Tesla’s latest results have reversed much of its recent losses on the stock market, and now that the SEC has largely finished investigating CEO Musk, General Electric appears to have drawn the ire of the SEC. GE’s infamous $22bn write-down is now the subject of an SEC and DoJ investigation.
The probe comes as GE is attempting to restructure the Power division, into two units. One half will house the natural gas assets, and the other will collate the coal, grid, and nuclear products and services. However, this investigation is going to do nothing to alter GE’s downward trajectory, which has seen its share price fall and fall.
The $22bn goodwill charge would be painful enough by itself, but the SEC seems to think that there’s enough to go on to launch an investigation into accounting practices at the company. GE CFO Jamie Miller had to explain to investors that the SEC had expanded the scope of its initial investigation, and that the DoJ is now also investigating the charge.
The write-down is due to GE’s own valuation of its assets and future attributable revenues, many of which were acquired in a bid to boost the Power wing – such as Alstom, a coal generation equipment provider, for $10.7bn in 2015, followed by buyouts of Alstom joint ventures for another $3bn. GE had effectively said that the assets were going to lead to losses, but the apparent scale of the write-down has been poorly received by the SEC.
The restructuring should let GE focus on its gas business, without worrying so much about the coal side of things. Coal is dying, and while gas is a turbulent market at the moment, it is the safer long-term option for GE. The nuclear assets are another long-term possibility, but if other countries copy Germany’s strategy for abandoning nuclear, then there could be further repercussions for GE here.
Smart grid assets are an area that GE should be focusing on, particularly for Distributed Energy Resources (DERs) and their consequent integration into the core distribution grid. Energy storage is another area that GE should be promoting, and to that end, GE did restructure its storage business – moving assets and staff out of its Current wing into a standalone division inside Power called GE Energy Storage. Major rivals AES and Siemens made similar moves, setting up Fluence.
Part of the DERs sector that GE is investigating is the use of blockchain technologies to coordinate and monitor generation and storage. Speaking to GreenTech Media, GE Power’s Chief Digital Officer, Steven Martin, said that the wing was exploring incorporating blockchain functions into a Virtual Power Plant (VPP) offering, which would likely be delivered from GE’s Predix PaaS.
VPPs are essentially a group of DER assets linked together to reach an equivalent scale to a conventional power plant. An awful lot of software and coding is requiring to amass and integrate the distributed generation assets, but a transactional system like blockchain is required to keep tabs on who contributed what – and consequently, who a utility or producer needs to pay for contributing their solar generation to a VPP. It’s a high growth area, but GE has a pretty good track record for mistiming things.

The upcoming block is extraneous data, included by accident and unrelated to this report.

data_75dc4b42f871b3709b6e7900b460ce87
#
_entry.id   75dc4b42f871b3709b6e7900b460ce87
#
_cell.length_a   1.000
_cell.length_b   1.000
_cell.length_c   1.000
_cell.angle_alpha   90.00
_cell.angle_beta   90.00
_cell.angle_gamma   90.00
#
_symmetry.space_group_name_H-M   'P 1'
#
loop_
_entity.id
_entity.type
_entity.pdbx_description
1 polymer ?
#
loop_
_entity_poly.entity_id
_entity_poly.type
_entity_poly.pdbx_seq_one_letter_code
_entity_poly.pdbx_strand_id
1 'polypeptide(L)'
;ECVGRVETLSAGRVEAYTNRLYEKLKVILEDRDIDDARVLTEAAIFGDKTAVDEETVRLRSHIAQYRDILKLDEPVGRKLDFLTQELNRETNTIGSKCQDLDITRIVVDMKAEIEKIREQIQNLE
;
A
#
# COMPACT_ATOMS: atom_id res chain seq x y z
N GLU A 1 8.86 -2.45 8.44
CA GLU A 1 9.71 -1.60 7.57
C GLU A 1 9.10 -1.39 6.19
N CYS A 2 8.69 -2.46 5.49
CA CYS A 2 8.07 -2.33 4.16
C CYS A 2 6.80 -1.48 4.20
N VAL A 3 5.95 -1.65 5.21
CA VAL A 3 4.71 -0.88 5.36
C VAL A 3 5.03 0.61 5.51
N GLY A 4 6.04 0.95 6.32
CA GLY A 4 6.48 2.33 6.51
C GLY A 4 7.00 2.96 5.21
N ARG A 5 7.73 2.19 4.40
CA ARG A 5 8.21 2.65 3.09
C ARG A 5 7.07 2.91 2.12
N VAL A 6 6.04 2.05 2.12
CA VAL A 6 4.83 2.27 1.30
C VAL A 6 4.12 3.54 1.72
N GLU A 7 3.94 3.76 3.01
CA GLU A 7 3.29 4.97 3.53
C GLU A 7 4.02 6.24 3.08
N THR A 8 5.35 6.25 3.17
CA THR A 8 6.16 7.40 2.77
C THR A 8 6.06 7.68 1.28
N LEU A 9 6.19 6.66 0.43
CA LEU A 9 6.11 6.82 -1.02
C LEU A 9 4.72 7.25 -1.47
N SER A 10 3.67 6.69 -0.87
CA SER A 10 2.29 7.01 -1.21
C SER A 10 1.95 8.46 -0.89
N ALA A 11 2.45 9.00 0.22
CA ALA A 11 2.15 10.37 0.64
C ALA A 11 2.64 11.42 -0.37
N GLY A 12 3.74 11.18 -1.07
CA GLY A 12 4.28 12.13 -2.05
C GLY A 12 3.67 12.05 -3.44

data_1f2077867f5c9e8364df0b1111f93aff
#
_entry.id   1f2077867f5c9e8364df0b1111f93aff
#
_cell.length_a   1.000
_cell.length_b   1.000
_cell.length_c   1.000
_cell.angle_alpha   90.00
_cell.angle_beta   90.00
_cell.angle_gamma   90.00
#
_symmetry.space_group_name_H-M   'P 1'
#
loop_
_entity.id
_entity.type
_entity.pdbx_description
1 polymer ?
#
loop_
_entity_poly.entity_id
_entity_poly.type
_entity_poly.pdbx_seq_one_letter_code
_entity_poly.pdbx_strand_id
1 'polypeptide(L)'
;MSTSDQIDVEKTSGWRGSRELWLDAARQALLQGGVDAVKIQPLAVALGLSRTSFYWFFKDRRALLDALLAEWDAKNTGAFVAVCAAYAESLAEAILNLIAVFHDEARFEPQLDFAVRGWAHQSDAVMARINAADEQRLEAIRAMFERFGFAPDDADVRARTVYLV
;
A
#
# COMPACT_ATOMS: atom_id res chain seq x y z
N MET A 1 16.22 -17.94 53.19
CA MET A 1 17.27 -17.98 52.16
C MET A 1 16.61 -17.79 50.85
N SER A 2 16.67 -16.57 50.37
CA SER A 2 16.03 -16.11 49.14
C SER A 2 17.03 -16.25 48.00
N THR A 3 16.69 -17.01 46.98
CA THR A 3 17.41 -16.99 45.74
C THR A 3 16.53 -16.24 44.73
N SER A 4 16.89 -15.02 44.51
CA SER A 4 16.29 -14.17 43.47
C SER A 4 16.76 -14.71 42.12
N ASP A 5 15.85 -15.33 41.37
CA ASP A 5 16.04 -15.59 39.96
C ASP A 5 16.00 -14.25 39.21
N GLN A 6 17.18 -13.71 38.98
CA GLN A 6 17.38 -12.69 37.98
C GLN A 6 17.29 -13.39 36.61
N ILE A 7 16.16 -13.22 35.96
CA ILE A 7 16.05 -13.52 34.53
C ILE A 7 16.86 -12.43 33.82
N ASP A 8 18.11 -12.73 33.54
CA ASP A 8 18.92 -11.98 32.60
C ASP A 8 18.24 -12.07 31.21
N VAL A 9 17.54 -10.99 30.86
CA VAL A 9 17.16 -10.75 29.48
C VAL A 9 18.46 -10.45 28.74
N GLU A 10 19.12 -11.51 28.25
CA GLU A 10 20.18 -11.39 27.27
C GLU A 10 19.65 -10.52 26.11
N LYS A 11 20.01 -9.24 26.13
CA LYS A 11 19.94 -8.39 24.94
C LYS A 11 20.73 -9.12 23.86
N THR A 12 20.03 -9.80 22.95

Elsewhere, Tesla is enjoying a break in the negative publicity, posting ‘historic’ quarterly results that include a 70% increase in revenue and $312mn profit. It looks like the company might just have got a handle on Model 3 production, which bodes well for future success in the automotive world, but its energy results are also enthralling.
In Q3 2018, Tesla installed 239 MWh of energy storage. This is an 18% increase over Q2 2018, and a 118% increase over Q3 2017. Solar installations came to 93 MW, up 11% from the previous quarter, but way down on what Solar City was doing before Tesla acquired it. Tesla notes that it expects to ramp production of its Solar Roof tiles in H1 2019.
Customer acquisition costs for its solar business have fallen dramatically, after Tesla gutted the third-party channels. It has also increased Powerwall production, according to its filing, and says that manufacturing efficiencies have improved its margin. However, Tesla has recently increased the price of the Powerwall line too.
There will be a focus on selling rooftop solar and storage as a bundle, and to this end, Tesla says that the 450,000 Tesla vehicle owners will “become the largest demand generator for our residential solar and Powerwall business.” In that view, a Tesla car owner is going to be pursued as a likely buyer for the rest of the Tesla portfolio, as they look to power their EV with electricity generated by their homes. CEO Musk has talked extensively about that view, in the past.
Other firms are leveraging Tesla’s battery storage success. While grid-services suppliers in Australia have made the most headlines, a tidal power specialist called Nova has claimed what it says is a world first – using Tesla batteries to store energy produced by its M100 tidal turbines.
As part of the Scottish government’s Low Carbon Infrastructure Transition Program (LCITP), which is supported by the European Regional Development Fund, Nova is hoping to prove the viability of renewable energy sources. Other projects in the LCITP include solar, wind, and flywheel storage, but Nova seems to be having success with its Tidal Energy Storage System (TESS).
TESS started supplying power to the grid in October, after it had successfully linked its Shetland Tidal Array with its Tesla Powerpack units. Because of the predictability of the tides, Nova can use TESS as both baseload and emergency capacity.
“By storing the clean energy generated by the natural ebb and flow of the tide, we can control the supply of electricity to the grid to match demand. This creates a consistent source of completely predictable power from a clean, sustainable resource,” said Nova Innovation CEO Simon Forrest.